Unique genetic factors influence sensitivity to the rewarding and aversive effects of methamphetamine versus cocaine

Noah R. Gubner, Cheryl Reed, Carrie S. McKinnon, Tamara J. Phillips

Research output: Contribution to journalArticle

11 Scopus citations

Abstract

Genetic factors significantly influence addiction-related phenotypes. This is supported by the successful bidirectional selective breeding of two replicate sets of mouse lines for amount of methamphetamine consumed. Some of the same genetic factors that influence methamphetamine consumption have been previously found also to influence sensitivity to the conditioned rewarding and aversive effects of methamphetamine. The goal of the current studies was to determine if some of the same genetic factors influence sensitivity to the conditioned rewarding and aversive effects of cocaine. Cocaine conditioned reward was examined in methamphetamine high drinking and low drinking line mice using a conditioned place preference procedure and cocaine conditioned aversion was measured using a conditioned taste aversion procedure. In addition, a general sensitivity measure, locomotor stimulant response to cocaine, was assessed in these lines; previous data indicated no difference between the selected lines in sensitivity to methamphetamine-induced stimulation. In contrast to robust differences for methamphetamine, the methamphetamine high and low drinking lines did not differ in sensitivity to either the rewarding or aversive effects of cocaine. They also exhibited comparable sensitivity to cocaine-induced locomotor stimulation. These data suggest that the genetic factors that influence sensitivity to the conditioned rewarding and aversive effects of methamphetamine in these lines of mice do not influence sensitivity to these effects of cocaine. Thus, different genetic factors may influence risk for methamphetamine versus cocaine use.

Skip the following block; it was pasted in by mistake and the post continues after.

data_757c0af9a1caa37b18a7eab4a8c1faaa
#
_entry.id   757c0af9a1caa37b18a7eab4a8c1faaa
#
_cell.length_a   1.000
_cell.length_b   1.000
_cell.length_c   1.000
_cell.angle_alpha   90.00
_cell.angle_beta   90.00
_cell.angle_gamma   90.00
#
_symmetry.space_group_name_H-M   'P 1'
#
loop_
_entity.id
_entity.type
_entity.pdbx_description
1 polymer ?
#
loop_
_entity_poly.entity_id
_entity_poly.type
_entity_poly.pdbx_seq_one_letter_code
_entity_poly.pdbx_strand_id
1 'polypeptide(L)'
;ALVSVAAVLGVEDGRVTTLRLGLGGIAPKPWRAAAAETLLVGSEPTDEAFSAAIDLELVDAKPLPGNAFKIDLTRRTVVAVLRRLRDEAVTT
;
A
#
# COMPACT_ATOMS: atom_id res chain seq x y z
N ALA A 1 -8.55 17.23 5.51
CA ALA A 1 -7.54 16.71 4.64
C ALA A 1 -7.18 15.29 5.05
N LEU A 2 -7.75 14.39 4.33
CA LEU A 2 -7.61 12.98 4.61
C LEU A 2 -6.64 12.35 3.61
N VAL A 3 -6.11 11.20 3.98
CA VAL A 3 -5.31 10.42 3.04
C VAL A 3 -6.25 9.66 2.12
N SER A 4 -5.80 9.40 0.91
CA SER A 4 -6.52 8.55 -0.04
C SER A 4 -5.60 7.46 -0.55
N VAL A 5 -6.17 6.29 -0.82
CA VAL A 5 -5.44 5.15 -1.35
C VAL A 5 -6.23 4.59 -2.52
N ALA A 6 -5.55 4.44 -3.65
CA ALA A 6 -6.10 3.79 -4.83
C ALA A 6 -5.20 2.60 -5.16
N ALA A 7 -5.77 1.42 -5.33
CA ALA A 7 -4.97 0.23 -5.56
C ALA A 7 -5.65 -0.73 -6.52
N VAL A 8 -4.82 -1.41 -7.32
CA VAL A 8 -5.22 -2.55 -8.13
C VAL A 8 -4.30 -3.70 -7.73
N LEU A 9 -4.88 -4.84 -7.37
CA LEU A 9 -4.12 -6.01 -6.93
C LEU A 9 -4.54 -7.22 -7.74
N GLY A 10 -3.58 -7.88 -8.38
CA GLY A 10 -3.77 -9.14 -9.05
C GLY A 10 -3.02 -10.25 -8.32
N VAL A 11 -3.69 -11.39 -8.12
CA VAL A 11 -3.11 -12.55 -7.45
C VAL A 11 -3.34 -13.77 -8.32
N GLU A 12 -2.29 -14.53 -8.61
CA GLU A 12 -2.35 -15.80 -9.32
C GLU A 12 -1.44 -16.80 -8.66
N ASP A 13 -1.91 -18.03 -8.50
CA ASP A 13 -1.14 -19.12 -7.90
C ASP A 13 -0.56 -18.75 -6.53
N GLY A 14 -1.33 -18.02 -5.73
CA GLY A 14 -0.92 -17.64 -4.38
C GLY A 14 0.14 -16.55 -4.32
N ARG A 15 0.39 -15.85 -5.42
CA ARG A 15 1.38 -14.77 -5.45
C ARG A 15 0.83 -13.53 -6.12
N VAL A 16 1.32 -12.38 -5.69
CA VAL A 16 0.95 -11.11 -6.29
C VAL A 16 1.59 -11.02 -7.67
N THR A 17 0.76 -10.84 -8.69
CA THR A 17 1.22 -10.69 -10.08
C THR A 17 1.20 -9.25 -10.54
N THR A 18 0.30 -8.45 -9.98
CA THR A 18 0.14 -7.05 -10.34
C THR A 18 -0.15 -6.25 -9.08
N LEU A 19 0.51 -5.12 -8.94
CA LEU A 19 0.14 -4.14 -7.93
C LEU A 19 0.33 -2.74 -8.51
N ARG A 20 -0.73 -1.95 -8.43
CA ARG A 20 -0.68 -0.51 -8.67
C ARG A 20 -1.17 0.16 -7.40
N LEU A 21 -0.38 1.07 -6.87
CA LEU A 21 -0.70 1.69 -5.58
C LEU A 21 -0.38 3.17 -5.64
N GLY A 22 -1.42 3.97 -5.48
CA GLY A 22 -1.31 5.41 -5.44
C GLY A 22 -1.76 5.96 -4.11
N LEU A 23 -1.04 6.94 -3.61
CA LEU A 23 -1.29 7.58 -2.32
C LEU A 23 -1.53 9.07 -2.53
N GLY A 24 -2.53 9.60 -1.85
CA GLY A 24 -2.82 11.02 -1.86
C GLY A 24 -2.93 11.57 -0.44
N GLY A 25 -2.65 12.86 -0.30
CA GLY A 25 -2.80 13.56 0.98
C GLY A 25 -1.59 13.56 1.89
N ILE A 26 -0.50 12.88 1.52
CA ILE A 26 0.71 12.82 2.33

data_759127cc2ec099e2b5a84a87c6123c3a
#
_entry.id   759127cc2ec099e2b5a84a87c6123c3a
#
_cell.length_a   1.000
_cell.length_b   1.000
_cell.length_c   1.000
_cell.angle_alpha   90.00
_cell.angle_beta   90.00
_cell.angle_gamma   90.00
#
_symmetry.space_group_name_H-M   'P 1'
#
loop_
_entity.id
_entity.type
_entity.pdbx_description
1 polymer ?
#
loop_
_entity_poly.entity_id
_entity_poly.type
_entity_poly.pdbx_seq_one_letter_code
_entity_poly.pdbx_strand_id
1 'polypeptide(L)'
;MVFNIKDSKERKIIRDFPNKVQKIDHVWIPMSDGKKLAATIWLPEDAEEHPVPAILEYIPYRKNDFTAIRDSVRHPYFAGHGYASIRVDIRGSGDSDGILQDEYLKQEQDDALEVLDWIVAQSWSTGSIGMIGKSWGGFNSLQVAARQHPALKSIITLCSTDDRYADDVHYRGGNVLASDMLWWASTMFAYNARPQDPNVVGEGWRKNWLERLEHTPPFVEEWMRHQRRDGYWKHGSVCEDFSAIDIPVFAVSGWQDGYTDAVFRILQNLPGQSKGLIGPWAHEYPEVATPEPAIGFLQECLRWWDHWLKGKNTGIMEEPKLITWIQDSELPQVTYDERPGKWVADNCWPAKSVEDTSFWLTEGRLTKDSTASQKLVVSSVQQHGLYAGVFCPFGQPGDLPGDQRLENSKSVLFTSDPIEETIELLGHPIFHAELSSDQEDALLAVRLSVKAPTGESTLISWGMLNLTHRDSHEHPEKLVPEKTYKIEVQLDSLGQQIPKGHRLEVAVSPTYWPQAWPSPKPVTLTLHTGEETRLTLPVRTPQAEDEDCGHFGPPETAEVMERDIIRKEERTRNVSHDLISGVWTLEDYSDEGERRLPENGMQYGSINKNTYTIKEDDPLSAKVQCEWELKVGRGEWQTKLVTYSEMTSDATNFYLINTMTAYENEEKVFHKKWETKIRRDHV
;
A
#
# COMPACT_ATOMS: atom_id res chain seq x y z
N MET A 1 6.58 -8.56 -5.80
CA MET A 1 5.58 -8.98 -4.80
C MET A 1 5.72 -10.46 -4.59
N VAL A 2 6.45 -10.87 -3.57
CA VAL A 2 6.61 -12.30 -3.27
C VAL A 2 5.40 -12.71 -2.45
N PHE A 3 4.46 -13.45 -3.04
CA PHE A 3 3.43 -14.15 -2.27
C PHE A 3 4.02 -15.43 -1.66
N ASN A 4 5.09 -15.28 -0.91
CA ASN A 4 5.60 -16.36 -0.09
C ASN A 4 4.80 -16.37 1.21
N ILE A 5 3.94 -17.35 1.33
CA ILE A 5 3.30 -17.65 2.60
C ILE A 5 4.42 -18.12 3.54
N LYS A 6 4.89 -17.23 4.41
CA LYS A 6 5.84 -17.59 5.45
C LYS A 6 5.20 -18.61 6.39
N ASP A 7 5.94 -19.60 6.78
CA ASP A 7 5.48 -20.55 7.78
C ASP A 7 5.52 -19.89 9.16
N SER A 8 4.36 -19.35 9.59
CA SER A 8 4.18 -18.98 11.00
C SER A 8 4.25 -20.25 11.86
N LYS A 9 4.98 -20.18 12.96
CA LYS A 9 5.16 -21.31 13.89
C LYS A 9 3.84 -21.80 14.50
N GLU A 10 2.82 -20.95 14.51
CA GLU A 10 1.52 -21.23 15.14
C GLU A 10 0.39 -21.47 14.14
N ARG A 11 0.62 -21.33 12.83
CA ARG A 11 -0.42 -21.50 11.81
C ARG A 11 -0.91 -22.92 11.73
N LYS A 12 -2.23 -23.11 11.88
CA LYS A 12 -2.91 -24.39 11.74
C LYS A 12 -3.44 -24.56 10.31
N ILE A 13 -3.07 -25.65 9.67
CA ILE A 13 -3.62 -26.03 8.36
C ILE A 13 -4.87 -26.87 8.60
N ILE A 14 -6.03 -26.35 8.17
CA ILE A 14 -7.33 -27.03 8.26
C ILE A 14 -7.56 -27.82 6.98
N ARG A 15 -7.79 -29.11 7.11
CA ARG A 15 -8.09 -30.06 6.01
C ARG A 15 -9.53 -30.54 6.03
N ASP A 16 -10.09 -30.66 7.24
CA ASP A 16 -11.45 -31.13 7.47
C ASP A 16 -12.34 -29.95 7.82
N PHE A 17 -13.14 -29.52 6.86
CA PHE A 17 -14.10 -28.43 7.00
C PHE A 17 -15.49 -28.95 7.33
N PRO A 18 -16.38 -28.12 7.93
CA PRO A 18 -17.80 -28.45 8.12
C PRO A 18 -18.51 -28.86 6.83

Original languageEnglish (US)
Pages (from-to)420-427
Number of pages8
JournalBehavioural Brain Research
Volume256
DOIs
StatePublished - Nov 1 2013

Keywords

  • Cocaine
  • Conditioned place preference
  • Conditioned taste aversion
  • Locomotor activation
  • Methamphetamine
  • Mice

ASJC Scopus subject areas

  • Behavioral Neuroscience

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